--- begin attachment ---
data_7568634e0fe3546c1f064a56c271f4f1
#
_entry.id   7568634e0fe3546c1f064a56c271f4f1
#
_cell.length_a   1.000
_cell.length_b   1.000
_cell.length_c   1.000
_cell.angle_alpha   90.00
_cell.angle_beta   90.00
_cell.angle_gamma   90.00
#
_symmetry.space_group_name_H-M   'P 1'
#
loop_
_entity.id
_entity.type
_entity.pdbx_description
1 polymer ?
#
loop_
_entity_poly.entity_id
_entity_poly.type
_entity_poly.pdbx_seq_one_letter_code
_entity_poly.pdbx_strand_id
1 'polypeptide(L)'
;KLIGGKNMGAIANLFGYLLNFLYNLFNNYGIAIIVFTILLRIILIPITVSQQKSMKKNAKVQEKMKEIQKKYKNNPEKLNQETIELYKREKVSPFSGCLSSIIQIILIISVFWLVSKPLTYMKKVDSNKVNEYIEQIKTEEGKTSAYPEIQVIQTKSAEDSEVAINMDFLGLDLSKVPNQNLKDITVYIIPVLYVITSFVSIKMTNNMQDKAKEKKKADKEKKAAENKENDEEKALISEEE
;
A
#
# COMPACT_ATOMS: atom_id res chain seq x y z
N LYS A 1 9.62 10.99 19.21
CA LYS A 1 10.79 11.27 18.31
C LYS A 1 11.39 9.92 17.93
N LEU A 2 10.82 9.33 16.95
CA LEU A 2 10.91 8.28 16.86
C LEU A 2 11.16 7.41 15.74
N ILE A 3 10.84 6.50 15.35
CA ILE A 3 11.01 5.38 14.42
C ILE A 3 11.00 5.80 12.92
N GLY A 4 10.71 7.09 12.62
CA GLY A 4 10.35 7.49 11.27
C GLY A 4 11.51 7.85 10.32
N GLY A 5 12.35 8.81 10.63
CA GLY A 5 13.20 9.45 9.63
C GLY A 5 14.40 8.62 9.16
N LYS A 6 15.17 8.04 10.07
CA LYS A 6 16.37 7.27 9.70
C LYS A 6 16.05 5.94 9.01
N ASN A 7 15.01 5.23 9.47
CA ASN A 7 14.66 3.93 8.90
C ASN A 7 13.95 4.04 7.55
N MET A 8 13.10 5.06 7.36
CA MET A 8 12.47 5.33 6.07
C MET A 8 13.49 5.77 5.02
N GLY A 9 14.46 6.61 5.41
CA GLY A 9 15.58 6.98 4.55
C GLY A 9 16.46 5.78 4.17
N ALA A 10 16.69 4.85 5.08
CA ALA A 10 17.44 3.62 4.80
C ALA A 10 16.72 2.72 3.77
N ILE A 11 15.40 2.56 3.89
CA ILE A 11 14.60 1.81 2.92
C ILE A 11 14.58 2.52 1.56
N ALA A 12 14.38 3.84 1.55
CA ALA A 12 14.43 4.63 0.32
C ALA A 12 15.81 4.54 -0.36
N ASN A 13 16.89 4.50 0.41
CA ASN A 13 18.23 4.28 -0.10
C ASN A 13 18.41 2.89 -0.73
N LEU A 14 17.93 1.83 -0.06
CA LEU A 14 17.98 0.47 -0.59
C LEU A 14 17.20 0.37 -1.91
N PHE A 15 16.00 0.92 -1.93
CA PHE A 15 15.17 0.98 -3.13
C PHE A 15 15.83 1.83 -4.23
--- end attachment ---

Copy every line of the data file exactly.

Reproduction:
data_7568634e0fe3546c1f064a56c271f4f1
#
_entry.id   7568634e0fe3546c1f064a56c271f4f1
#
_cell.length_a   1.000
_cell.length_b   1.000
_cell.length_c   1.000
_cell.angle_alpha   90.00
_cell.angle_beta   90.00
_cell.angle_gamma   90.00
#
_symmetry.space_group_name_H-M   'P 1'
#
loop_
_entity.id
_entity.type
_entity.pdbx_description
1 polymer ?
#
loop_
_entity_poly.entity_id
_entity_poly.type
_entity_poly.pdbx_seq_one_letter_code
_entity_poly.pdbx_strand_id
1 'polypeptide(L)'
;KLIGGKNMGAIANLFGYLLNFLYNLFNNYGIAIIVFTILLRIILIPITVSQQKSMKKNAKVQEKMKEIQKKYKNNPEKLNQETIELYKREKVSPFSGCLSSIIQIILIISVFWLVSKPLTYMKKVDSNKVNEYIEQIKTEEGKTSAYPEIQVIQTKSAEDSEVAINMDFLGLDLSKVPNQNLKDITVYIIPVLYVITSFVSIKMTNNMQDKAKEKKKADKEKKAAENKENDEEKALISEEE
;
A
#
# COMPACT_ATOMS: atom_id res chain seq x y z
N LYS A 1 9.62 10.99 19.21
CA LYS A 1 10.79 11.27 18.31
C LYS A 1 11.39 9.92 17.93
N LEU A 2 10.82 9.33 16.95
CA LEU A 2 10.91 8.28 16.86
C LEU A 2 11.16 7.41 15.74
N ILE A 3 10.84 6.50 15.35
CA ILE A 3 11.01 5.38 14.42
C ILE A 3 11.00 5.80 12.92
N GLY A 4 10.71 7.09 12.62
CA GLY A 4 10.35 7.49 11.27
C GLY A 4 11.51 7.85 10.32
N GLY A 5 12.35 8.81 10.63
CA GLY A 5 13.20 9.45 9.63
C GLY A 5 14.40 8.62 9.16
N LYS A 6 15.17 8.04 10.07
CA LYS A 6 16.37 7.27 9.70
C LYS A 6 16.05 5.94 9.01
N ASN A 7 15.01 5.23 9.47
CA ASN A 7 14.66 3.93 8.90
C ASN A 7 13.95 4.04 7.55
N MET A 8 13.10 5.06 7.36
CA MET A 8 12.47 5.33 6.07
C MET A 8 13.49 5.77 5.02
N GLY A 9 14.46 6.61 5.41
CA GLY A 9 15.58 6.98 4.55
C GLY A 9 16.46 5.78 4.17
N ALA A 10 16.69 4.85 5.08
CA ALA A 10 17.44 3.62 4.80
C ALA A 10 16.72 2.72 3.77
N ILE A 11 15.40 2.56 3.89
CA ILE A 11 14.60 1.81 2.92
C ILE A 11 14.58 2.52 1.56
N ALA A 12 14.38 3.84 1.55
CA ALA A 12 14.43 4.63 0.32
C ALA A 12 15.81 4.54 -0.36
N ASN A 13 16.89 4.50 0.41
CA ASN A 13 18.23 4.28 -0.10
C ASN A 13 18.41 2.89 -0.73
N LEU A 14 17.93 1.83 -0.06
CA LEU A 14 17.98 0.47 -0.59
C LEU A 14 17.20 0.37 -1.91
N PHE A 15 16.00 0.92 -1.93
CA PHE A 15 15.17 0.98 -3.13
C PHE A 15 15.83 1.83 -4.23